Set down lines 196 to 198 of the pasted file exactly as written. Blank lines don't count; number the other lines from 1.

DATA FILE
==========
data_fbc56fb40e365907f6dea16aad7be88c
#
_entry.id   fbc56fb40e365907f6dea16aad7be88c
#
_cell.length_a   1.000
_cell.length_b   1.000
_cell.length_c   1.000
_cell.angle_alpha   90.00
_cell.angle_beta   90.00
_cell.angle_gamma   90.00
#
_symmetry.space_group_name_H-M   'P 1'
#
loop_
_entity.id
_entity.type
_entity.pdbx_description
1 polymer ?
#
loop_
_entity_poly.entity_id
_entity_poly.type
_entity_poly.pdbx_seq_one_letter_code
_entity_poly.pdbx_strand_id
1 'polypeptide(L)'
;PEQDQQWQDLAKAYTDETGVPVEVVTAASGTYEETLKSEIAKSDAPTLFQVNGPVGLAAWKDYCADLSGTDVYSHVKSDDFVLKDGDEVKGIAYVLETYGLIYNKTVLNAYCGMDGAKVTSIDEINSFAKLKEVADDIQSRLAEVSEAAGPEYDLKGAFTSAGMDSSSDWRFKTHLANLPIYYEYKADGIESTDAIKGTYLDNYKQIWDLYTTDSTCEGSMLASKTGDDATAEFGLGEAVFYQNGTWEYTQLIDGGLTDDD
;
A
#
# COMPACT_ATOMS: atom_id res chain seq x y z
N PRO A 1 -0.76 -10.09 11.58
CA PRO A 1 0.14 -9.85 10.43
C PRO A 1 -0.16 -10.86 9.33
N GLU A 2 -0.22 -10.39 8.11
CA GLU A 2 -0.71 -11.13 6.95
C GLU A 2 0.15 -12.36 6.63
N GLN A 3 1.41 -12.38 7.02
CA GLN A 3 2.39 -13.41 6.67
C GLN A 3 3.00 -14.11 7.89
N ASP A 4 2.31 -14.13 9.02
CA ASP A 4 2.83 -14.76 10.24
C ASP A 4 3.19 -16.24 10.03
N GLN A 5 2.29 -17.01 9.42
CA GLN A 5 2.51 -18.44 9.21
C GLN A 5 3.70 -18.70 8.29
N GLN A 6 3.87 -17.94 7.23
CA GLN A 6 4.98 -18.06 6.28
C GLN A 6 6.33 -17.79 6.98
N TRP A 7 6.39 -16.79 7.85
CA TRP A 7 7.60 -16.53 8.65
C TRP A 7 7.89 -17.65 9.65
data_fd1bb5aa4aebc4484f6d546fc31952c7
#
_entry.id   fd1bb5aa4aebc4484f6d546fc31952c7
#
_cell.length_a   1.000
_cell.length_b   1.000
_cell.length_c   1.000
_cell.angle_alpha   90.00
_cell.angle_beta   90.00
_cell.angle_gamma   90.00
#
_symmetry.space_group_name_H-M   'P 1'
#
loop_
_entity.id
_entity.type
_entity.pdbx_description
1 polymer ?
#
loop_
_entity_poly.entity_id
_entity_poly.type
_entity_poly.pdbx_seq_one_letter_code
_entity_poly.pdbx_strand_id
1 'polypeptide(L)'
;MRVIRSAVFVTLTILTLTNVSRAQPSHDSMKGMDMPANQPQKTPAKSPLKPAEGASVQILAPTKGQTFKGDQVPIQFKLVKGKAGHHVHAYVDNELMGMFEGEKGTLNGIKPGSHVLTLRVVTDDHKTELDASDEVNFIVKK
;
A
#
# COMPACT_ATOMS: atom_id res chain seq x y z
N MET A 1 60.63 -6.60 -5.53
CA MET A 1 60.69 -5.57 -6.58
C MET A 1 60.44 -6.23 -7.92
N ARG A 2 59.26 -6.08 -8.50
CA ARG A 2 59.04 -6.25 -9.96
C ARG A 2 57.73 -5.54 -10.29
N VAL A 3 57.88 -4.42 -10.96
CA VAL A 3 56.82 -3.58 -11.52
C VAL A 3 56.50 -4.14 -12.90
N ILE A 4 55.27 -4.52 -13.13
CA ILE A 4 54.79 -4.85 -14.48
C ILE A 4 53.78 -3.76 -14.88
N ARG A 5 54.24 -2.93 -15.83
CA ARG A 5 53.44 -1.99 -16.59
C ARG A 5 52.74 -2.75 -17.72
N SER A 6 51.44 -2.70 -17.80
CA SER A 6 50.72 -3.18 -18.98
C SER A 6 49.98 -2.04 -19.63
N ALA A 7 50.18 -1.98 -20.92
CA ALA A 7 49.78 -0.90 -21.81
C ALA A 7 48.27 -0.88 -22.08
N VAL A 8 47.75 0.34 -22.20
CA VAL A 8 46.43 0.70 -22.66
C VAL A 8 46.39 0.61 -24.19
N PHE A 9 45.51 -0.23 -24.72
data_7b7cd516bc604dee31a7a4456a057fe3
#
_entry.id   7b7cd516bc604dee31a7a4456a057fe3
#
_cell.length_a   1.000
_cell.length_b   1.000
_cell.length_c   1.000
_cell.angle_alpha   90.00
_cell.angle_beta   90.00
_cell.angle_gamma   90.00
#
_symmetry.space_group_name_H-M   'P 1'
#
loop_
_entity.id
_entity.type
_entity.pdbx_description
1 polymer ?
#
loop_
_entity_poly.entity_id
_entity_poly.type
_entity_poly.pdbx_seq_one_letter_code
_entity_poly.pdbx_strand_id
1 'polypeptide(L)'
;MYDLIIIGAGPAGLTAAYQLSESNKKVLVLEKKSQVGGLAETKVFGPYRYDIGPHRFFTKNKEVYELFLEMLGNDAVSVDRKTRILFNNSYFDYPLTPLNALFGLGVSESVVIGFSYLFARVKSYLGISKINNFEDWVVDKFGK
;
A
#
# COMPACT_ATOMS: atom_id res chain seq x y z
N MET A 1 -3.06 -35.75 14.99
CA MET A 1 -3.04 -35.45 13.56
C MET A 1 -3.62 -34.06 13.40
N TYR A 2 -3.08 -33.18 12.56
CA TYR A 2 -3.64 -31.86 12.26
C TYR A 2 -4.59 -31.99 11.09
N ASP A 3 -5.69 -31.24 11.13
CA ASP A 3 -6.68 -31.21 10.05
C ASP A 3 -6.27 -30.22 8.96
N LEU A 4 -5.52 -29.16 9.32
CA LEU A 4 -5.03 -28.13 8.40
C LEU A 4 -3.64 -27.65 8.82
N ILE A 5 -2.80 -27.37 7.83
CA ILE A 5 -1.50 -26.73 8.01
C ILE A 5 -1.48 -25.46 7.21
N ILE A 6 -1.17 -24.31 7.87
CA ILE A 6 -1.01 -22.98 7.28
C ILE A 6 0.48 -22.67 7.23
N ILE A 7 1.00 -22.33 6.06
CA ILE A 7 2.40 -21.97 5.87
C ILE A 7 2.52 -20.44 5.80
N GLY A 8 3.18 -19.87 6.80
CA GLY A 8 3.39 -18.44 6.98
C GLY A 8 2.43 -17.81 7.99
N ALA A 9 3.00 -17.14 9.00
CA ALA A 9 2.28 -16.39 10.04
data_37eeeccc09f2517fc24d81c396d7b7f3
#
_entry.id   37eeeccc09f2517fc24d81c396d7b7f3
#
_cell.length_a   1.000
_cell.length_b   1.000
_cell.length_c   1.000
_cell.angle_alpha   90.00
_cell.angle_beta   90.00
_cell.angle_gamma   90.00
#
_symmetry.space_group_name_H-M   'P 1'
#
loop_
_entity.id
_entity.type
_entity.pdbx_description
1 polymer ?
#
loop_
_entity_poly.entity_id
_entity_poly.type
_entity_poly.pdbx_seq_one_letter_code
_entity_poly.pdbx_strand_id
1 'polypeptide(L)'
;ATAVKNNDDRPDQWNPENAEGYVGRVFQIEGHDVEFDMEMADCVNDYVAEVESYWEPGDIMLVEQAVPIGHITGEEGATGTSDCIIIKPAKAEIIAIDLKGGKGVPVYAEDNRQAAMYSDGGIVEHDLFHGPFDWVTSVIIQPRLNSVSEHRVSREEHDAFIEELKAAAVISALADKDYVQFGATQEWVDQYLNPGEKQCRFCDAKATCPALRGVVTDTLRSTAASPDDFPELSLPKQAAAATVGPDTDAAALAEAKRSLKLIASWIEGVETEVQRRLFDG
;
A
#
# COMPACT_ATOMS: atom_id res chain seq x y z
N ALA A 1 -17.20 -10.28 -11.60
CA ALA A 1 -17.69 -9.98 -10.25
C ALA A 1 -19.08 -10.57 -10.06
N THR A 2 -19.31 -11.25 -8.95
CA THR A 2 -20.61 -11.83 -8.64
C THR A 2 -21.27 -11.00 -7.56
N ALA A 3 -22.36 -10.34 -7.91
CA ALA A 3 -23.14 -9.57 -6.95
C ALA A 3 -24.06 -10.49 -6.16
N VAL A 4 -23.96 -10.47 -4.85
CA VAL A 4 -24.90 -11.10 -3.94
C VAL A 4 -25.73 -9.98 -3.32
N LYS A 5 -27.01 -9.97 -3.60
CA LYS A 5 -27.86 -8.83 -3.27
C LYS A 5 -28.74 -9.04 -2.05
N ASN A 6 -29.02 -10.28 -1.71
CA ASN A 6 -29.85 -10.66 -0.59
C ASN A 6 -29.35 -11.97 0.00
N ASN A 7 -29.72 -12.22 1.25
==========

N THR A 2 -19.31 -11.25 -8.95
CA THR A 2 -20.61 -11.83 -8.64
C THR A 2 -21.27 -11.00 -7.56